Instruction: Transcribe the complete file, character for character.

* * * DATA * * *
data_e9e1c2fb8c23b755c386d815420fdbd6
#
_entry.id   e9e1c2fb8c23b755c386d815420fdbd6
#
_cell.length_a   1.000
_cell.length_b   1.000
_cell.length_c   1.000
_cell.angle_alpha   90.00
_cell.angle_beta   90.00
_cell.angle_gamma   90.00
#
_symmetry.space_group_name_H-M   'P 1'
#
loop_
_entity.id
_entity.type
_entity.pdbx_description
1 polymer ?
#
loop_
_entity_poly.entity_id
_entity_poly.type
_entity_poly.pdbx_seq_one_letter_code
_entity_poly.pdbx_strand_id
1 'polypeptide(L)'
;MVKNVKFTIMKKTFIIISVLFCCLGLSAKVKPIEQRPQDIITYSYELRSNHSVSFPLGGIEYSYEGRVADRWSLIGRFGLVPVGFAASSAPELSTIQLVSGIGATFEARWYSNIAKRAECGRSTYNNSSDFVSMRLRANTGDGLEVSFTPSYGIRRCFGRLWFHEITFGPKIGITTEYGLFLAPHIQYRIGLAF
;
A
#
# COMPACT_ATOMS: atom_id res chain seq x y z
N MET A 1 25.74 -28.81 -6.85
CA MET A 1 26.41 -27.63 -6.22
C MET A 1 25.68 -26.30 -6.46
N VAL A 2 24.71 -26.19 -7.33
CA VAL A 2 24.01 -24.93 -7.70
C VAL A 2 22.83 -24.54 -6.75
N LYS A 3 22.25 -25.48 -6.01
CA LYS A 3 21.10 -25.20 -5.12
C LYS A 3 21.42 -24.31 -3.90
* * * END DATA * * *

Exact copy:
data_e9e1c2fb8c23b755c386d815420fdbd6
#
_entry.id   e9e1c2fb8c23b755c386d815420fdbd6
#
_cell.length_a   1.000
_cell.length_b   1.000
_cell.length_c   1.000
_cell.angle_alpha   90.00
_cell.angle_beta   90.00
_cell.angle_gamma   90.00
#
_symmetry.space_group_name_H-M   'P 1'
#
loop_
_entity.id
_entity.type
_entity.pdbx_description
1 polymer ?
#
loop_
_entity_poly.entity_id
_entity_poly.type
_entity_poly.pdbx_seq_one_letter_code
_entity_poly.pdbx_strand_id
1 'polypeptide(L)'
;MVKNVKFTIMKKTFIIISVLFCCLGLSAKVKPIEQRPQDIITYSYELRSNHSVSFPLGGIEYSYEGRVADRWSLIGRFGLVPVGFAASSAPELSTIQLVSGIGATFEARWYSNIAKRAECGRSTYNNSSDFVSMRLRANTGDGLEVSFTPSYGIRRCFGRLWFHEITFGPKIGITTEYGLFLAPHIQYRIGLAF
;
A
#
# COMPACT_ATOMS: atom_id res chain seq x y z
N MET A 1 25.74 -28.81 -6.85
CA MET A 1 26.41 -27.63 -6.22
C MET A 1 25.68 -26.30 -6.46
N VAL A 2 24.71 -26.19 -7.33
CA VAL A 2 24.01 -24.93 -7.70
C VAL A 2 22.83 -24.54 -6.75
N LYS A 3 22.25 -25.48 -6.01
CA LYS A 3 21.10 -25.20 -5.12
C LYS A 3 21.42 -24.31 -3.90